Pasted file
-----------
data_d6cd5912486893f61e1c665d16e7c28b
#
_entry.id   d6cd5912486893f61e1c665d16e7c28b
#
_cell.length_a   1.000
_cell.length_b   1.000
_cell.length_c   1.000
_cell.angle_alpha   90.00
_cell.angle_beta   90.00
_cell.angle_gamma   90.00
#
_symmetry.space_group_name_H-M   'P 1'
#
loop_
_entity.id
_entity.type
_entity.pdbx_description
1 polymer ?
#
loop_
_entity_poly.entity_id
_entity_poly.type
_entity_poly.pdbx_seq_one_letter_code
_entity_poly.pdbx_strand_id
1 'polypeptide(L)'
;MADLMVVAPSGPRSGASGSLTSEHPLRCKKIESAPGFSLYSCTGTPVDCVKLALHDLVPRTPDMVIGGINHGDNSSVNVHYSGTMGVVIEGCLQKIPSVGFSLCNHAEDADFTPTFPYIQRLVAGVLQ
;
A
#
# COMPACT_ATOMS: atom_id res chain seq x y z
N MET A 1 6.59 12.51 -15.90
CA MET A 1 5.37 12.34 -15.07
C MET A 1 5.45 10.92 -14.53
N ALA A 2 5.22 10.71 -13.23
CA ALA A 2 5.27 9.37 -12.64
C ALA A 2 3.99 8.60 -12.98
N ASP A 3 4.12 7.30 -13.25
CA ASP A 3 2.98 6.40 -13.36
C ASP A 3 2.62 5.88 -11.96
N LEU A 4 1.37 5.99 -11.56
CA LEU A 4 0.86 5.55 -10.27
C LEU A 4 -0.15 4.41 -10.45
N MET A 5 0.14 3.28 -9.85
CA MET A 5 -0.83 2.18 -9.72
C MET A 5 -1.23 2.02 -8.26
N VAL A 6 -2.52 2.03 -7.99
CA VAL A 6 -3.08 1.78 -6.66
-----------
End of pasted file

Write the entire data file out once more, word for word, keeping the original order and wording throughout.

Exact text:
data_d6cd5912486893f61e1c665d16e7c28b
#
_entry.id   d6cd5912486893f61e1c665d16e7c28b
#
_cell.length_a   1.000
_cell.length_b   1.000
_cell.length_c   1.000
_cell.angle_alpha   90.00
_cell.angle_beta   90.00
_cell.angle_gamma   90.00
#
_symmetry.space_group_name_H-M   'P 1'
#
loop_
_entity.id
_entity.type
_entity.pdbx_description
1 polymer ?
#
loop_
_entity_poly.entity_id
_entity_poly.type
_entity_poly.pdbx_seq_one_letter_code
_entity_poly.pdbx_strand_id
1 'polypeptide(L)'
;MADLMVVAPSGPRSGASGSLTSEHPLRCKKIESAPGFSLYSCTGTPVDCVKLALHDLVPRTPDMVIGGINHGDNSSVNVHYSGTMGVVIEGCLQKIPSVGFSLCNHAEDADFTPTFPYIQRLVAGVLQ
;
A
#
# COMPACT_ATOMS: atom_id res chain seq x y z
N MET A 1 6.59 12.51 -15.90
CA MET A 1 5.37 12.34 -15.07
C MET A 1 5.45 10.92 -14.53
N ALA A 2 5.22 10.71 -13.23
CA ALA A 2 5.27 9.37 -12.64
C ALA A 2 3.99 8.60 -12.98
N ASP A 3 4.12 7.30 -13.25
CA ASP A 3 2.98 6.40 -13.36
C ASP A 3 2.62 5.88 -11.96
N LEU A 4 1.37 5.99 -11.56
CA LEU A 4 0.86 5.55 -10.27
C LEU A 4 -0.15 4.41 -10.45
N MET A 5 0.14 3.28 -9.85
CA MET A 5 -0.83 2.18 -9.72
C MET A 5 -1.23 2.02 -8.26
N VAL A 6 -2.52 2.03 -7.99
CA VAL A 6 -3.08 1.78 -6.66